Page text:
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Objective To understand measures of central tendency and use them to analyze data.

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**Measures of Central Tendency Mean, Median and Mode**

Mean – the average Sum of the data items Total number of data items Used to describe the middle of a set of data that does not have outliers (data values that are much higher or lower than other values in the set.)

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**Find the Mean Q: 4, 5, 8, 7 A: 6 Median: 6 Q: 4, 5, 8, 1000 A: 254.25**

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Median The middle value in a set of data where the numbers are arranged in order. Used to describe the middle of a set of data that does have outliers. If the data has an even number of items the median is the average of the middle two numbers.

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Median Find the Median ,000

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**Mode The data item that occurs the most times**

Can be used when data is not numeric Can have one, two or more modes. Used to choose the most popular outcome.

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Mode Most Common Outcome Male Female

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**Measures of Central Tendency Mode**

The most common observation in a group of scores. Distributions can be unimodal, bimodal, or multimodal. If the data is categorical (measured on the nominal scale) then only the mode can be calculated. The most frequently occurring score (mode) is Vanilla. Flavor f Vanilla 28 Chocolate 22 Strawberry 15 Neapolitan 8 Butter Pecan 12 Rocky Road 9 Fudge Ripple 6

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**Range The difference between the least and greatest data values.**

Find the range of: 2, 34, 55, 22, 4, 7, 84, 55, 77

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**Summarizing Distributions**

Two key characteristics of a frequency distribution are especially important when summarizing data or when making a prediction from one set of results to another: Central Tendency What is in the “Middle”? What is most common? What would we use to predict? Dispersion How Spread out is the distribution? What Shape is it?

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**Measures of Variability**

Central Tendency doesn’t tell us everything Dispersion/Deviation/Spread tells us a lot about how a variable is distributed. We are most interested in Standard Deviations (σ)

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Standard Deviation A measure of dispersion that describes the typical difference or deviation between the mean and a data value. Subtract the mean from each data value and square this difference. Do this for each data value and add the answers together. Divide the sum by the number of data items then take the square root.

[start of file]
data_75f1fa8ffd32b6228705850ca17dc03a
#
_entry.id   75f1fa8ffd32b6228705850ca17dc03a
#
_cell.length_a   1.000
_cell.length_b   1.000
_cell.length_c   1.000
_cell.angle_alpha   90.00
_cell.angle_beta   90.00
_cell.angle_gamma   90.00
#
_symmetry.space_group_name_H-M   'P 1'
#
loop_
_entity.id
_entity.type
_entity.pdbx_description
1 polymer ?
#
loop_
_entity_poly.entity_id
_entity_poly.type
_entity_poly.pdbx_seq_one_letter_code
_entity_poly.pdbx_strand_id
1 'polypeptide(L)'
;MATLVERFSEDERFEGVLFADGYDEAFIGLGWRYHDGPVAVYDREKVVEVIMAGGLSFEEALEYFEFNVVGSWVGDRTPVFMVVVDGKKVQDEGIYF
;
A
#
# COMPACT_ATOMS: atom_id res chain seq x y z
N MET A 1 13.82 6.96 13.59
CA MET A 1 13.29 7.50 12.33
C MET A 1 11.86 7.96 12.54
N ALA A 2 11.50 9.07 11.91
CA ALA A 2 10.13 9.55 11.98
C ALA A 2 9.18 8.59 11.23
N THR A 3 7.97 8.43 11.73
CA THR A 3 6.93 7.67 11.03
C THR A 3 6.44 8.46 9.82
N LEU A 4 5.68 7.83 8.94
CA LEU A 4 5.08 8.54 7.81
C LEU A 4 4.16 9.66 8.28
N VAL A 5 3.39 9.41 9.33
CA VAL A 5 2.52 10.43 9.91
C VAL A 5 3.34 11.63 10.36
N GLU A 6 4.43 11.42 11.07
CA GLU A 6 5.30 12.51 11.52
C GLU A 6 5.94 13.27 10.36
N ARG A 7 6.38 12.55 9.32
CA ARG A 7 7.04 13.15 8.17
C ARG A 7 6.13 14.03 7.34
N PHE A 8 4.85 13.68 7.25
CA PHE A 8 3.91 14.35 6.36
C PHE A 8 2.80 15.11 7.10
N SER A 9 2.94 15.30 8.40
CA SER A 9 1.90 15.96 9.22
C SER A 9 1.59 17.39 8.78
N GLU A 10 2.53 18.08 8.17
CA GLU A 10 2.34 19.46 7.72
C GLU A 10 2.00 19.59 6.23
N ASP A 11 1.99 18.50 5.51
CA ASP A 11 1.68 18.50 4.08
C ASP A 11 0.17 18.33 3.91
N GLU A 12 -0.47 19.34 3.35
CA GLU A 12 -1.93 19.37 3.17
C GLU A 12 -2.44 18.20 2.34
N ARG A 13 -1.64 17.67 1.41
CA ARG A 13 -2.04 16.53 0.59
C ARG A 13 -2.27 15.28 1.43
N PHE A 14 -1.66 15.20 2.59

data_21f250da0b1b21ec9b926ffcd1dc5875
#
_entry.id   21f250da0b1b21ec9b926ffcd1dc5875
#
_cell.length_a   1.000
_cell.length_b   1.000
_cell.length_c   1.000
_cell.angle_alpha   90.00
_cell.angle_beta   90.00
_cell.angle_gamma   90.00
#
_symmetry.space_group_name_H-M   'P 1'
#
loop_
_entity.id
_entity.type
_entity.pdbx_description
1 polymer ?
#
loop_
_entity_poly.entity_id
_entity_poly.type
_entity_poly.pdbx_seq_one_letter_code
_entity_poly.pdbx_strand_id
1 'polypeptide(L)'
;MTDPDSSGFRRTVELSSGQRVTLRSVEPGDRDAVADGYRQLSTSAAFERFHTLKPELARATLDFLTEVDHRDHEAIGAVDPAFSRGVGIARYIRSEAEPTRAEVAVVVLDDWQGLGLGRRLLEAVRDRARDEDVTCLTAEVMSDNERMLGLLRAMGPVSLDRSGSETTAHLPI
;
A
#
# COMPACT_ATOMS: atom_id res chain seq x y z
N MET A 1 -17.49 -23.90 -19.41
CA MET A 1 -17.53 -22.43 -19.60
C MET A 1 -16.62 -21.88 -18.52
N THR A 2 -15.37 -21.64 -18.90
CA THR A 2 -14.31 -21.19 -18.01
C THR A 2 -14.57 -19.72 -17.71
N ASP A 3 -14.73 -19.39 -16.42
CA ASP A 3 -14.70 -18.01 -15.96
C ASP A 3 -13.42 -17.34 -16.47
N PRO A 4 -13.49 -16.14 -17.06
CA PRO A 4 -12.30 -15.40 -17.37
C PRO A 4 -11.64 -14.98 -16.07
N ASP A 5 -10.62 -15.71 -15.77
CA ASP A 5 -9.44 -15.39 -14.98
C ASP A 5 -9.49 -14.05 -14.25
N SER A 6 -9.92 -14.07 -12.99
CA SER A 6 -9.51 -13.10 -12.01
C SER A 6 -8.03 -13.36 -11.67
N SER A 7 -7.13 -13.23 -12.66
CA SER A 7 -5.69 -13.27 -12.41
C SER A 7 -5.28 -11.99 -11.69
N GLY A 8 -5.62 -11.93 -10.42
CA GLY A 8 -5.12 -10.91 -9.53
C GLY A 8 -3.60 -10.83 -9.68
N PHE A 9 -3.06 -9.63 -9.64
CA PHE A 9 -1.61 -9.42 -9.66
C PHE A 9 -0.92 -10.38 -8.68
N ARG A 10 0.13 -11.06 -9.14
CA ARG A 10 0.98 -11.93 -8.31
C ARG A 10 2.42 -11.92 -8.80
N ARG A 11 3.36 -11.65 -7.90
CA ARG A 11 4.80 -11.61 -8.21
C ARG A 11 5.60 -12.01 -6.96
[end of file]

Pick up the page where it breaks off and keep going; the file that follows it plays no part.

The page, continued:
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**Find the standard deviation for the following test scores**

98, 72, 55, 88, 69, 92, 77, 89, 94, 70

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Line Plot Used to show frequency.

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Tally Chart Used to show frequency.

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Stem and Leaf Plot Used to organize data. Easy to see the mode!

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Practice! Use the following data to make a stem and leaf plot. Find the mean, median, mode and range of the data. 18, 35, 28, 15, 36, 72, 14, 55, 62, 45, 80, 9, 72, 66, 28, 20, 51, 44, 28 Mean 40.95 Median 36 Mode 28 Range 71

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**1-4 Bar Graphs and Histograms**

Course 2 1-4 Bar Graphs and Histograms A histogram is a bar graph that shows the frequency of data within equal intervals. There is no space between the bars in a histogram.

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**The histogram is a tool for presenting the distribution of a numerical variable in graphical form.**

For example, suppose the following data is the number of hours worked in a week by a group of nurses:

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**These data are displayed in the following histogram:**

The data values are grouped in intervals of width five hours. The first interval includes the values from 25 to less than 30 hours. The second interval includes values from 30 to less than 35 and so on. The intervals are shown on the horizontal axis. 26 28 30 35 36 37 38 39 40 41 42 43 45 47 48 50 53 72 The vertical axis is frequency. So, for example, there are two nurses who worked from 25 to less than 30 hours that week.

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**The choice of interval width will affect the appearance of the histogram.**

And here it is again, to the right, presented in a histogram of interval width 2. To the right is the same data presented in a histogram of interval width 10.

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**Additional Example 3: Making a Histogram**

Course 2 1-4 Bar Graphs and Histograms Additional Example 3: Making a Histogram The table below shows the number of hours students watch TV in one week. Make a histogram of the data. Step 1: Make a frequency table of the data. Be sure to use equal intervals. 6 /// 7 //// //// 8 /// 9 //// 1 // 2 //// 3 //// //// 4 //// / 5 //// /// Number of Hours of TV Frequency Number of Hours of TV 1–3 15 4–6 17 7–9 17

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**Additional Example 3 Continued**